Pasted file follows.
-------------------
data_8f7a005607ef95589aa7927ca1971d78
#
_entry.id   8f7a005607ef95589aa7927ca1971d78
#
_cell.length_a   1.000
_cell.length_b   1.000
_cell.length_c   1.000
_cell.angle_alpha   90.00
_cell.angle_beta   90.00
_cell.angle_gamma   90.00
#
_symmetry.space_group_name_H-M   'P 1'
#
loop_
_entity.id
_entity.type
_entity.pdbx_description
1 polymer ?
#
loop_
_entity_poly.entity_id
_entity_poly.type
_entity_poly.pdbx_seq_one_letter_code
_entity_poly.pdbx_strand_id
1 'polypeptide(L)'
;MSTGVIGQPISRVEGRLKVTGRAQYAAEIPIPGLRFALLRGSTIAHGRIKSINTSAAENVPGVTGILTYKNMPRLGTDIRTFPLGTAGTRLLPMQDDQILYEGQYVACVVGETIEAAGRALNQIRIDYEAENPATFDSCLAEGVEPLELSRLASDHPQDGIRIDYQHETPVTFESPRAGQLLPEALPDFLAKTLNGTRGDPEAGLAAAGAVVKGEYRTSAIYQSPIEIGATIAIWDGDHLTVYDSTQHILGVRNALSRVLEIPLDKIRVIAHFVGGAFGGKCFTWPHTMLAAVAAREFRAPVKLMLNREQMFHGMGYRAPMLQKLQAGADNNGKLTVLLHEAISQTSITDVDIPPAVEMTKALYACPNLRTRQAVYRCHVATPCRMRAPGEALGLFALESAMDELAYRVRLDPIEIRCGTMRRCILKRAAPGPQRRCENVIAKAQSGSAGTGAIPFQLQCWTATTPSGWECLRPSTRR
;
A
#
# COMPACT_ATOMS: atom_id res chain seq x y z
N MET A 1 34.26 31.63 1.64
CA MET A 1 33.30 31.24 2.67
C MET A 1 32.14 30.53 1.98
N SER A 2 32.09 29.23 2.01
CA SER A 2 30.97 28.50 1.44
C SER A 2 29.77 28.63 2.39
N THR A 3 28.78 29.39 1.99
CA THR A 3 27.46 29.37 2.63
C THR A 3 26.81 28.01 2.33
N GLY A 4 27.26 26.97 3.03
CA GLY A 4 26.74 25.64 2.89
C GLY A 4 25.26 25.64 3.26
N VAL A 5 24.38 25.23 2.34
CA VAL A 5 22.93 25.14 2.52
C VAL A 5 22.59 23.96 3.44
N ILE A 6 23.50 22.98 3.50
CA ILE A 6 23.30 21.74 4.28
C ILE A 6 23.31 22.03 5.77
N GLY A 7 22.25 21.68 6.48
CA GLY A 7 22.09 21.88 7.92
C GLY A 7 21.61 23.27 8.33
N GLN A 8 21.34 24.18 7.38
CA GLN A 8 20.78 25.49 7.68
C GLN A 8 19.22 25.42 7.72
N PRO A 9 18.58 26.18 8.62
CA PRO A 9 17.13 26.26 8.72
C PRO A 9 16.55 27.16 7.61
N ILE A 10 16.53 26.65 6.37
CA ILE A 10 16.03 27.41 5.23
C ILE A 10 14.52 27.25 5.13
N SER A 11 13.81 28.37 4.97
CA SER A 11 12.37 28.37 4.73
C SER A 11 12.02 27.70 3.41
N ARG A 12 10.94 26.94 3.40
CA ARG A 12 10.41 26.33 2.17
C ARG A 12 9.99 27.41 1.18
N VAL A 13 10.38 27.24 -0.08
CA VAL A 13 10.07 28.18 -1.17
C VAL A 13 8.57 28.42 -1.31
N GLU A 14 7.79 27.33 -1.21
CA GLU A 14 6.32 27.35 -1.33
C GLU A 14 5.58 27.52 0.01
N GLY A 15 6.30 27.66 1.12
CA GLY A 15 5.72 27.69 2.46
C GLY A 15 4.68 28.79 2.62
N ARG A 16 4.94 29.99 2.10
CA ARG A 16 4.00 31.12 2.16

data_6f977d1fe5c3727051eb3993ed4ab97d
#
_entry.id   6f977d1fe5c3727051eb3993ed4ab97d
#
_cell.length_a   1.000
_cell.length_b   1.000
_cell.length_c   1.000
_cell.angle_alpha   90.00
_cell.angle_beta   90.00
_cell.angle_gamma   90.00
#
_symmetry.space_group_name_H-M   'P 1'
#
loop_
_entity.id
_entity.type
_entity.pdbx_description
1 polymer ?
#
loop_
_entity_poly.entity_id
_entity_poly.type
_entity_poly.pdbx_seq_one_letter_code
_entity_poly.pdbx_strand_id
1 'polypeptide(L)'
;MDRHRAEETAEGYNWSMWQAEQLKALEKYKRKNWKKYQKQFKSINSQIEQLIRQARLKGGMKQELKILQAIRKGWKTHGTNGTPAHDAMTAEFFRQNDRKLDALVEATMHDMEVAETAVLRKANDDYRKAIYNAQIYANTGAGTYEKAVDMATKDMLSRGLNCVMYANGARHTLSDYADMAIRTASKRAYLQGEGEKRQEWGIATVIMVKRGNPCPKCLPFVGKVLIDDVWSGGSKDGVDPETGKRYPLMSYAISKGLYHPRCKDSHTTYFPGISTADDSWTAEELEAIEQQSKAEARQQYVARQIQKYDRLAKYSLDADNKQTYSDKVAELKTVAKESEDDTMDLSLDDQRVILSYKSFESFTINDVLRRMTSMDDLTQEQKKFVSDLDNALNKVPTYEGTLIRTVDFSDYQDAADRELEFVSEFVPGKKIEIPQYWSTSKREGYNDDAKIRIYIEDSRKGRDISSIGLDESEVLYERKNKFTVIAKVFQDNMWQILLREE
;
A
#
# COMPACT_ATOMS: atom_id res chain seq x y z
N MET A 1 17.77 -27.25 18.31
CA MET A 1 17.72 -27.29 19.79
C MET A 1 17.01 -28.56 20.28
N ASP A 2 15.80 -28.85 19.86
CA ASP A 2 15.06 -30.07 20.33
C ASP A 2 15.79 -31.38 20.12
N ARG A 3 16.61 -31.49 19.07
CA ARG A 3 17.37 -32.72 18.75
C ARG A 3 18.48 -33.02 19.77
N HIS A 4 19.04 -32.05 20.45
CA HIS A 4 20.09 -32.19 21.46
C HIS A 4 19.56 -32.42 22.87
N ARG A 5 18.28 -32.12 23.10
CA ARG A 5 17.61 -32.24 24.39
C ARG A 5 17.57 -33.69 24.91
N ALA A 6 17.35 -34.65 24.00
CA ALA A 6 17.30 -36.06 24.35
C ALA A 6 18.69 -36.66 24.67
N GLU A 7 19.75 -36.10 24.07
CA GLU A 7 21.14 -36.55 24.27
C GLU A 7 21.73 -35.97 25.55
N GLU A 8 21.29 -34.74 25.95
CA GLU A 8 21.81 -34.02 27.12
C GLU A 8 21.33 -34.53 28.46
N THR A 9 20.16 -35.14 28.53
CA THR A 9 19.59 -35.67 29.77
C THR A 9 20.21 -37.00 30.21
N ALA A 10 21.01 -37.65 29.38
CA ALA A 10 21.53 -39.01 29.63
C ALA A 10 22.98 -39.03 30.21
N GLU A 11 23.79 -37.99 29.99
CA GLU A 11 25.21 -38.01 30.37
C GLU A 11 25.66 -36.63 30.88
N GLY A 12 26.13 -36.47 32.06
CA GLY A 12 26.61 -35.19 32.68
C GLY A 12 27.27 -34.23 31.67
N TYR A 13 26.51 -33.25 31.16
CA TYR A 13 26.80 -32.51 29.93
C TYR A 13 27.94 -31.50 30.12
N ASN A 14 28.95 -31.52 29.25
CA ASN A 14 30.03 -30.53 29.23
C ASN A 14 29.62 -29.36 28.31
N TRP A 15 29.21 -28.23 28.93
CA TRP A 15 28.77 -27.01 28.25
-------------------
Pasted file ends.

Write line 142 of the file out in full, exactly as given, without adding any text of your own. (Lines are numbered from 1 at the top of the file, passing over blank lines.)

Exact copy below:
CA GLY A 12 26.61 -35.19 32.68